“Young talents are my project, the guiding star in this adventure of being a senator, and elsewhere.” Renzo Piano wrote this in the newspaper La Repubblica in November, to comment on his decision to donate his salary as a lifetime senator to a ‘bottega’ of six young architects asked to find ways to ‘mend’ the peripheries of our cities.
The commitment of the architect from Genoa began well before his appointment to the Senate, in the concrete form of Fondazione Renzo Piano, which for over ten years – it was founded in 2004 – has welcomed young talents to nurture them in the ‘craft’ of architecture.
Some numbers: 140 students have participated to date, relying on grants for six-month internships in the RPBW studios; 1200 young people, just in 2014, from elementary and secondary schools, have visited the educational workshops organized at the headquarters of the Foundation; 6 monographs have been published to narrate the extraordinary history of iconic projects, through the voices of their protagonists; 2 editions of the biennial Premio Fondazione have been held to recognize the works of Italian architects (also residing abroad) under the age of 40; 6 encounters (starting in 2008) have been held with Renzo Piano, annual events in the workshop to talk with students of the leading schools of architecture and engineering in Italy.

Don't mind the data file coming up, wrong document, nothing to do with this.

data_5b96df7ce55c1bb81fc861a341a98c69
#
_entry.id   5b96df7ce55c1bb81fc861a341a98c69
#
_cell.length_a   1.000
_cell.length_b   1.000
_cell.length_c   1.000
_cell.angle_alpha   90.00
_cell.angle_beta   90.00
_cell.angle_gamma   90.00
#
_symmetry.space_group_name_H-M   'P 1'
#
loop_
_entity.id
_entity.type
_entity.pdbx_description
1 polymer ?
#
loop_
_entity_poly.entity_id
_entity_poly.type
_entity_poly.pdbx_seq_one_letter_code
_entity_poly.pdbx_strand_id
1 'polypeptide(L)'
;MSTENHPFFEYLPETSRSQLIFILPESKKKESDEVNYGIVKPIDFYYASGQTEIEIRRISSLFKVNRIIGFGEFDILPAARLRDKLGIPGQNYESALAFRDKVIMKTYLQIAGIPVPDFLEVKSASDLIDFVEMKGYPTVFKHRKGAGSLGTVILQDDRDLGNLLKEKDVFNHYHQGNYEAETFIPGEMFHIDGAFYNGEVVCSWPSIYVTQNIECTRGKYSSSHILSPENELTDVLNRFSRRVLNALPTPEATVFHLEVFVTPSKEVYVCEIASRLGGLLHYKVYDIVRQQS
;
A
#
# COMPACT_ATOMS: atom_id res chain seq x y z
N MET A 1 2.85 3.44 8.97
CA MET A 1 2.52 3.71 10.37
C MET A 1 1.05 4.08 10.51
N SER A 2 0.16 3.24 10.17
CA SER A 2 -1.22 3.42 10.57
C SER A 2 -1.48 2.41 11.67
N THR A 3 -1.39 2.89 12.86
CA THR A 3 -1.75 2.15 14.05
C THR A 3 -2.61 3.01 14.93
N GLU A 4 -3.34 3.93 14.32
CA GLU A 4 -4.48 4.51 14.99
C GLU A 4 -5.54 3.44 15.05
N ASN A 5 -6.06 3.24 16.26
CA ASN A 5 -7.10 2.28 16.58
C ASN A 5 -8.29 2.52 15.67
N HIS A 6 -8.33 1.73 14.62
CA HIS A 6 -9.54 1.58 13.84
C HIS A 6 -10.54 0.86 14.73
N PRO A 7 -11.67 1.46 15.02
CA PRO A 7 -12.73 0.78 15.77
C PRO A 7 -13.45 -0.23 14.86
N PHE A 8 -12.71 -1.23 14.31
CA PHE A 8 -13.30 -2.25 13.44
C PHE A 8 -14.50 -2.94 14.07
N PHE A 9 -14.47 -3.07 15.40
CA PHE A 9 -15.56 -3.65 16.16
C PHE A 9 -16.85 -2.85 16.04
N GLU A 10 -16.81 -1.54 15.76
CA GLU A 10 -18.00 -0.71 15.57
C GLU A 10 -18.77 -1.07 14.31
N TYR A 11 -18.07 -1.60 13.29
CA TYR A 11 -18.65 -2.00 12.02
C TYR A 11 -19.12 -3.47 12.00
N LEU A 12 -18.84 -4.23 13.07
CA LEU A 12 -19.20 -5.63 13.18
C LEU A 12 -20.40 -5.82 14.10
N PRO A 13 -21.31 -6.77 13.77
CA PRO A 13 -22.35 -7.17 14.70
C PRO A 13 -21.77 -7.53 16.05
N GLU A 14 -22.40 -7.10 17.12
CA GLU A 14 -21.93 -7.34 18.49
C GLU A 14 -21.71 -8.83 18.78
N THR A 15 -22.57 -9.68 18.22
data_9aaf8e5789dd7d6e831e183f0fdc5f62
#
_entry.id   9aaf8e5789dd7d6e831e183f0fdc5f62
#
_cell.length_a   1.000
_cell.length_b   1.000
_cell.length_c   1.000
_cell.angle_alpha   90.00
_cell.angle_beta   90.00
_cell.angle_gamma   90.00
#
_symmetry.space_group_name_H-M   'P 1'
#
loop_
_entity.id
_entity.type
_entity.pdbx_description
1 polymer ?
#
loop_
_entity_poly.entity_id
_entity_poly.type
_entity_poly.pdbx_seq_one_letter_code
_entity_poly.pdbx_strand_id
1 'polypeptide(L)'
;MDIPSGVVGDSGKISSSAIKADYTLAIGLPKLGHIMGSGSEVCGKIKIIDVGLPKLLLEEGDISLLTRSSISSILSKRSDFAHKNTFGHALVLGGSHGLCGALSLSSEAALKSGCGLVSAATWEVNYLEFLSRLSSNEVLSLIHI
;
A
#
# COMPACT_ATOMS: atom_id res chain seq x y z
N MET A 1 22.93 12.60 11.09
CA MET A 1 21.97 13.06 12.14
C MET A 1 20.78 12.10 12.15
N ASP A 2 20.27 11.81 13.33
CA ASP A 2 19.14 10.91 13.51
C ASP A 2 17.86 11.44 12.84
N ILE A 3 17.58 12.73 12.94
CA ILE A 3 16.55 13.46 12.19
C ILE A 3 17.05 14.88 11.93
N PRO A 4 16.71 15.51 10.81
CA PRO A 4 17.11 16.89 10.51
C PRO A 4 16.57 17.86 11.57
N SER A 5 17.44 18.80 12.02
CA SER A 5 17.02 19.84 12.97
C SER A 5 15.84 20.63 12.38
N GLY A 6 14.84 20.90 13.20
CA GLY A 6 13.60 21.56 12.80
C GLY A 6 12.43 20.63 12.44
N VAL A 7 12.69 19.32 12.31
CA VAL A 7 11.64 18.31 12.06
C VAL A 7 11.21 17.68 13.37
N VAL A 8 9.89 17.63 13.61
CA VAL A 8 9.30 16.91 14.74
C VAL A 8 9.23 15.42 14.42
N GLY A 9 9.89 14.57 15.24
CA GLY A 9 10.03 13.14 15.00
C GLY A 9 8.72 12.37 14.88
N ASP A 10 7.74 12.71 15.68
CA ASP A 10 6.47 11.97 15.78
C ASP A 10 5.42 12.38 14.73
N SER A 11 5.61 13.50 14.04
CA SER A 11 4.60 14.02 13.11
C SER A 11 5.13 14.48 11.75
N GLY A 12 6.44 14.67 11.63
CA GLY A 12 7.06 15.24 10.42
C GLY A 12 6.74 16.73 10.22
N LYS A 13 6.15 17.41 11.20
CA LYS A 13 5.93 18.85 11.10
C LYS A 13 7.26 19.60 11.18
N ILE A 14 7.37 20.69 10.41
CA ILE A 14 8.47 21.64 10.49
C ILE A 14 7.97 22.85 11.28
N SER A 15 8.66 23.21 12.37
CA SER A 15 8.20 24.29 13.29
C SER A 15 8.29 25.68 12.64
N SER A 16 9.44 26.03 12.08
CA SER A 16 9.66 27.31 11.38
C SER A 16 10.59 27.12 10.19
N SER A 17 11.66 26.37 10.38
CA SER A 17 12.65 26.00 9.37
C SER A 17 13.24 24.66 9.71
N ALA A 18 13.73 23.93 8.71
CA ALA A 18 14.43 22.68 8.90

The goal of all these activities is to transmit design experience, bridging the gap between academic studies and professional practice, in keeping with the principle of ‘learning by doing.’ But also to narrate the beauty of the craft of the architect, through a voyage across 50 years of the art of building (the span of the professional career of Renzo Piano). This leads to another important area of action of the Foundation, alongside education: to conserve and make accessible the project documents (drawings, sketches, models, detail studies…) accumulated across decades of work.
Not just a Renaissance ‘bottega’ of the 2000s, a place to learn an art, but also a place of memory, to share the history of every project. The latest effort is the publication slated for September of the ‘ship’s log’ that narrates the activity of Piano’s studio since 1965, with the first projects, all the way to worksites still in progress in 2015.
And at Villa Nave – this is the name of the headquarters of the Foundation on the sea, near the studio in Genoa – once again it is time to set off to discover an extraordinary voyage that narrates the craft (and the passion) of a great architect.
Text by Laura Ragazzola
Photos by Publifoto Stefano Goldberg, courtesy of Fondazione Renzo Piano